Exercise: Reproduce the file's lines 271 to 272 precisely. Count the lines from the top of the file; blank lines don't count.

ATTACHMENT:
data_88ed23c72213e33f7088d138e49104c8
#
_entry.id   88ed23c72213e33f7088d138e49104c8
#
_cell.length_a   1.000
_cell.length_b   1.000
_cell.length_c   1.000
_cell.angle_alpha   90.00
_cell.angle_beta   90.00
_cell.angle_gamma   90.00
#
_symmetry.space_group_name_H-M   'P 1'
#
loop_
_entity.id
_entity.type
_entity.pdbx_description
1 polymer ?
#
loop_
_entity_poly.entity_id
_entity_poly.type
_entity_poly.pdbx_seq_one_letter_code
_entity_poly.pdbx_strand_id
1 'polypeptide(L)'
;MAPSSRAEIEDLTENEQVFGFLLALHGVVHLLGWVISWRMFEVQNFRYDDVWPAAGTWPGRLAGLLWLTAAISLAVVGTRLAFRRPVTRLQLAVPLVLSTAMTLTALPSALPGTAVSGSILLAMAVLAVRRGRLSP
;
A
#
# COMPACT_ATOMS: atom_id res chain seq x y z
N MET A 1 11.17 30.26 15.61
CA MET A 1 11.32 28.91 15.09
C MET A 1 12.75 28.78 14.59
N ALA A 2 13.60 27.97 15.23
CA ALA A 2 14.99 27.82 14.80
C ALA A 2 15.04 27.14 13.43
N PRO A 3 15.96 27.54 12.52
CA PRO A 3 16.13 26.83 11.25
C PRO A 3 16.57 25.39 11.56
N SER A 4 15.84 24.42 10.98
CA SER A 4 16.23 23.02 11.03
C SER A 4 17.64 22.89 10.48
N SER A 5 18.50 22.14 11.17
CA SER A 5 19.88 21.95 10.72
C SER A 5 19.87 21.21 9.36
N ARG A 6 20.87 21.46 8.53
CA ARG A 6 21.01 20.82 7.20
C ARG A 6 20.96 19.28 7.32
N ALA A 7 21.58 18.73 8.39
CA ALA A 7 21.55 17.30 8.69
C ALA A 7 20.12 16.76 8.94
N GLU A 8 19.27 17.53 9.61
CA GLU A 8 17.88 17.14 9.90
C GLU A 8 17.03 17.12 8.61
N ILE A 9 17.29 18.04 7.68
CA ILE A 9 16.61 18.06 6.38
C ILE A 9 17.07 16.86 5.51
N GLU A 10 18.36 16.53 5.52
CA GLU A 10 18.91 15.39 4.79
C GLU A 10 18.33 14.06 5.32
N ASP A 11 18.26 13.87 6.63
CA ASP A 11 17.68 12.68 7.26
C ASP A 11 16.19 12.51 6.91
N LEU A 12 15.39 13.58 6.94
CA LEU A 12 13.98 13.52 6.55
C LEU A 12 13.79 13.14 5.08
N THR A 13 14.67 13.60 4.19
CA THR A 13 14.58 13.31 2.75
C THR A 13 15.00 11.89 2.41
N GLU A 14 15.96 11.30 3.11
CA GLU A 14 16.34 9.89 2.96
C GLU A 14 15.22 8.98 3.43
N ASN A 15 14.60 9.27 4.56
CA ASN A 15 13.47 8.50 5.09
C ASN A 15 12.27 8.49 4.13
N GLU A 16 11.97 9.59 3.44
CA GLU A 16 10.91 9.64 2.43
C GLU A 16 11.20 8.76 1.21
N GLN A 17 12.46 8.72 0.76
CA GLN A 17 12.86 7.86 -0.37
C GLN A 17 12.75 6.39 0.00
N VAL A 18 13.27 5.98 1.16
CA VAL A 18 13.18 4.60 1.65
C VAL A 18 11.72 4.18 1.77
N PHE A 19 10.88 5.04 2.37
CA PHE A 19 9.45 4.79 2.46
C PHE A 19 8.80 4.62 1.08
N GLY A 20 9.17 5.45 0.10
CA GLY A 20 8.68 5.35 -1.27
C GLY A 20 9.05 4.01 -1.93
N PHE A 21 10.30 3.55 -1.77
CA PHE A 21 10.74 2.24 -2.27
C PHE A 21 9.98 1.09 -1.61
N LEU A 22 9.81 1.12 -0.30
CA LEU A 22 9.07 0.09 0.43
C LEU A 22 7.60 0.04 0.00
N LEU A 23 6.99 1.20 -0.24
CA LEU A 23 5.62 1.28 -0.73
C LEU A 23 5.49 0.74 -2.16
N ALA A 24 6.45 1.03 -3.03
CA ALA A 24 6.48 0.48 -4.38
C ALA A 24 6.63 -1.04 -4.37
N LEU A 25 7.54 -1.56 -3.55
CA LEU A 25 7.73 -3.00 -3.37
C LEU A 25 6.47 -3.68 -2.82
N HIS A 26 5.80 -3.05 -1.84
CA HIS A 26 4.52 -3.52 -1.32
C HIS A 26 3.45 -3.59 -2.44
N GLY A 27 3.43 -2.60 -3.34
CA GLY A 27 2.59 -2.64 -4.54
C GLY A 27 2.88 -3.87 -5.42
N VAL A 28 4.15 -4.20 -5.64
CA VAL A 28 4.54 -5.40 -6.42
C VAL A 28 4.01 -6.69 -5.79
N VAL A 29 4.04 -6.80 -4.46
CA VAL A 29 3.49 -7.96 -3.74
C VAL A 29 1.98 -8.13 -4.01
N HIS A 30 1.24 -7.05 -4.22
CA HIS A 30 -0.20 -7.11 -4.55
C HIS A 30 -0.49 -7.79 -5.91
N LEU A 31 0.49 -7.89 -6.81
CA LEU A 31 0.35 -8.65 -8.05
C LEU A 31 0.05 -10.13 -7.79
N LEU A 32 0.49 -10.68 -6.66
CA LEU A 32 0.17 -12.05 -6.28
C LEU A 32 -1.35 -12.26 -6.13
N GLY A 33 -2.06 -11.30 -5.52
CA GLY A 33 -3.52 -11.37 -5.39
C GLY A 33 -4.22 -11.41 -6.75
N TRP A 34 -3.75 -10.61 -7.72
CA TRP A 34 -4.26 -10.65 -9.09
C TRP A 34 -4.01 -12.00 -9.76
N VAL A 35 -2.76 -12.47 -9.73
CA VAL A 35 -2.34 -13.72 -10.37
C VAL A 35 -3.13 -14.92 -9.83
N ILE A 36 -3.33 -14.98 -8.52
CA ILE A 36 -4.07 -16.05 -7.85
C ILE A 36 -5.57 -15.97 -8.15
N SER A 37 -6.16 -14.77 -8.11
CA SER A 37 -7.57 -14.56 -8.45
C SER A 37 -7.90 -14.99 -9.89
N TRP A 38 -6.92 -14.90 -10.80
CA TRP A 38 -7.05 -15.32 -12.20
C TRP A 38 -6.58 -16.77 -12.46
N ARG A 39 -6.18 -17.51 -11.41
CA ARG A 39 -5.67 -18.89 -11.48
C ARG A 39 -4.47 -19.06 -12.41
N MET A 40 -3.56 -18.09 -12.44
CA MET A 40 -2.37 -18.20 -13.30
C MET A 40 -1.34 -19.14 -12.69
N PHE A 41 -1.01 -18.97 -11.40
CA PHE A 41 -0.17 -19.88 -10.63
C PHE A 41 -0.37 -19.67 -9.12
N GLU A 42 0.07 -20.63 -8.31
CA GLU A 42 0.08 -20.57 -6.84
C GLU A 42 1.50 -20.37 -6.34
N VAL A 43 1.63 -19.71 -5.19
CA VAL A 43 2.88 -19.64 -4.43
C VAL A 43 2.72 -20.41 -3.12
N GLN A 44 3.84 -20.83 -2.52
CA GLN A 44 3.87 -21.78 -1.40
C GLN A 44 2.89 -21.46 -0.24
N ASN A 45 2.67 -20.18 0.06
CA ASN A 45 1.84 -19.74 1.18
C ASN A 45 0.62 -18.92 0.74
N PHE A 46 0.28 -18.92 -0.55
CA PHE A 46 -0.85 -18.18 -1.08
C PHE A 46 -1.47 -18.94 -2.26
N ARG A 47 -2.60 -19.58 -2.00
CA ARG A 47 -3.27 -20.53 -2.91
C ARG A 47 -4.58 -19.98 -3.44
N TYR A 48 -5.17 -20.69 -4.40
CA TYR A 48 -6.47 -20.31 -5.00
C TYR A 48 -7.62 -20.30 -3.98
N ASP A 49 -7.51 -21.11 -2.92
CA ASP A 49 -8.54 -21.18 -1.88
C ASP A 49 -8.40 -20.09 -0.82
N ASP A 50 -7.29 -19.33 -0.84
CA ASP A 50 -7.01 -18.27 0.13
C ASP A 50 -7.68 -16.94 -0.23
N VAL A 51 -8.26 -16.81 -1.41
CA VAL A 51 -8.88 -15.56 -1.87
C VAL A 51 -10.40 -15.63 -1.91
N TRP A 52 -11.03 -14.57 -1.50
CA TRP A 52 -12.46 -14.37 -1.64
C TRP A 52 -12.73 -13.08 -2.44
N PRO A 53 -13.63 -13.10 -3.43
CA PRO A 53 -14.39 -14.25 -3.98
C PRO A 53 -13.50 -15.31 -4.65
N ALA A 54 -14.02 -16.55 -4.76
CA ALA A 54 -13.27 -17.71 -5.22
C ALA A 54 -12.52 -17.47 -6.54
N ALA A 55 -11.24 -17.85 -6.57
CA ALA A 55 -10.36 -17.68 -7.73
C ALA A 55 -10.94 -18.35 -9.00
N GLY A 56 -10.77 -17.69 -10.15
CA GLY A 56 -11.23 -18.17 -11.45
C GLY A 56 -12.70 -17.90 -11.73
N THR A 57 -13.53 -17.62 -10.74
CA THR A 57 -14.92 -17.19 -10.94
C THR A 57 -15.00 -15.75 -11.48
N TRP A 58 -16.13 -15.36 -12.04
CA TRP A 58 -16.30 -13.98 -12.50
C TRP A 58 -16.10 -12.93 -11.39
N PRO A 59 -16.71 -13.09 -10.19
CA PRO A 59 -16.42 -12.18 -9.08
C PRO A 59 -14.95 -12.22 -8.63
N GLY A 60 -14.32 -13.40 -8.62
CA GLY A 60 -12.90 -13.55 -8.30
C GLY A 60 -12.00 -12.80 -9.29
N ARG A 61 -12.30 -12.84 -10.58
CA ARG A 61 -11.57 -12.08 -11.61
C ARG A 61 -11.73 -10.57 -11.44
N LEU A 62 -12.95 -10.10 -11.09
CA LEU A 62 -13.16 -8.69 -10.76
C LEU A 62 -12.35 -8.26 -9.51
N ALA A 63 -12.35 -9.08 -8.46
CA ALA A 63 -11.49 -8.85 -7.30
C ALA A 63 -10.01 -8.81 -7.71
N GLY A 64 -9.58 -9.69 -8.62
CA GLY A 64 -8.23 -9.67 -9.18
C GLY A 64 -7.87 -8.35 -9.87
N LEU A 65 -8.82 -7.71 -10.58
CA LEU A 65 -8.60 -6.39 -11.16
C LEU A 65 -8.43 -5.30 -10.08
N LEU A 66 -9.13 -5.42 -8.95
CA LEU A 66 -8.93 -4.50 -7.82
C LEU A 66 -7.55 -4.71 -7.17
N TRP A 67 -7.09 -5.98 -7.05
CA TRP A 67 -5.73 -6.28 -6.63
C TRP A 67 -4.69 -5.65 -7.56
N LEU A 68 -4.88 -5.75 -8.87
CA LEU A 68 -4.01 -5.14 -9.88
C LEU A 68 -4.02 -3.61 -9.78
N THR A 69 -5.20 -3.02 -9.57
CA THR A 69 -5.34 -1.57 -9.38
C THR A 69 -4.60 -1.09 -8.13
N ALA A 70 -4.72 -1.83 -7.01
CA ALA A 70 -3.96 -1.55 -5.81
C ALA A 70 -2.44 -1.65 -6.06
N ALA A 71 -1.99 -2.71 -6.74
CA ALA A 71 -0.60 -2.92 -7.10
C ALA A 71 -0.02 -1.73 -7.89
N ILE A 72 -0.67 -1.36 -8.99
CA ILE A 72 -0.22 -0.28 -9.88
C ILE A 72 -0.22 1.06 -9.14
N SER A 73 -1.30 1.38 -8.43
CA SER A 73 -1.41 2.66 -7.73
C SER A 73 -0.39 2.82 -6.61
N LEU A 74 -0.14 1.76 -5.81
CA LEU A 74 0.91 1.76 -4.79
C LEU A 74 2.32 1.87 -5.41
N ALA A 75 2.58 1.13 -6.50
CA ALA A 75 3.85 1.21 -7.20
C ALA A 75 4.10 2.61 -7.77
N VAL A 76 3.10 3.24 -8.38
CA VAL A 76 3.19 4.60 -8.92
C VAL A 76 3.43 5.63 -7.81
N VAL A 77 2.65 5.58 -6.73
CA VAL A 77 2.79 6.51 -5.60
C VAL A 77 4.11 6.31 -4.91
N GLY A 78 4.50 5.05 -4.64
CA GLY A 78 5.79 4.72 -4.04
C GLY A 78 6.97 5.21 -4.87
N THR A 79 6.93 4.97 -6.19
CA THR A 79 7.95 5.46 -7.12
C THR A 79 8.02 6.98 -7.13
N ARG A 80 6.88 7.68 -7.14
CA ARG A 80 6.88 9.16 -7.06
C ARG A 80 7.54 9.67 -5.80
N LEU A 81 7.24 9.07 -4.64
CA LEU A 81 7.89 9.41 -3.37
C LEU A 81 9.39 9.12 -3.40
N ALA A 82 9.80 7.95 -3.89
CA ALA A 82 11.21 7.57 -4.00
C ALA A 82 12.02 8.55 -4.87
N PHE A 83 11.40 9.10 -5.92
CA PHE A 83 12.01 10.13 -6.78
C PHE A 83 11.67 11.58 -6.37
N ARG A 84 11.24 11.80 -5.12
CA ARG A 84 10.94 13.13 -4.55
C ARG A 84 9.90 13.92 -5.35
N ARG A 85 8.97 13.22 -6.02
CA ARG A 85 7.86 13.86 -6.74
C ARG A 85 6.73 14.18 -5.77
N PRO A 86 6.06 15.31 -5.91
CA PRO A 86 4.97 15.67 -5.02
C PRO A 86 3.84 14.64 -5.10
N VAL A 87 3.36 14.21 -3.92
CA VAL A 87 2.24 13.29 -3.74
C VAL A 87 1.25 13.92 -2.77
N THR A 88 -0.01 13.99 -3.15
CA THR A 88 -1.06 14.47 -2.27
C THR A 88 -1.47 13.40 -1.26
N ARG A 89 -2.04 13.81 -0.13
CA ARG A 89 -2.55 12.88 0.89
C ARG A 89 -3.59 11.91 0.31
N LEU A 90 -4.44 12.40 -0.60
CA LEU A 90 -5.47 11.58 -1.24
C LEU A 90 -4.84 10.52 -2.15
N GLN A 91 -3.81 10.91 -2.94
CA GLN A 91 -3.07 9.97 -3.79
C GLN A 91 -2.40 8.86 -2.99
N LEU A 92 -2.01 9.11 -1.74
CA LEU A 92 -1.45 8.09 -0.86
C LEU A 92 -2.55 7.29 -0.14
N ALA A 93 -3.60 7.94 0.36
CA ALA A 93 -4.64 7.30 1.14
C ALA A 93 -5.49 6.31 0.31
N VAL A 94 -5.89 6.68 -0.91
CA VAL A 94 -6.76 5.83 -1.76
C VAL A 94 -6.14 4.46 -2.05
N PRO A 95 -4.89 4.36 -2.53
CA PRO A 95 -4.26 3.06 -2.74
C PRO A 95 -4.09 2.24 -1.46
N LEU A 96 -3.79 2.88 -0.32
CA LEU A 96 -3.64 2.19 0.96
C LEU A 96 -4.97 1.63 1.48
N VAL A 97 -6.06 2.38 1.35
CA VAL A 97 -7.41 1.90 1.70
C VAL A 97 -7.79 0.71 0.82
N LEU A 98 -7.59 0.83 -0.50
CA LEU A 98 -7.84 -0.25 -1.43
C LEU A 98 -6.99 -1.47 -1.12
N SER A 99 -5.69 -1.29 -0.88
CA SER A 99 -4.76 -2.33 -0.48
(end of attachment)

N LEU A 81 7.24 9.07 -4.64
CA LEU A 81 7.89 9.41 -3.37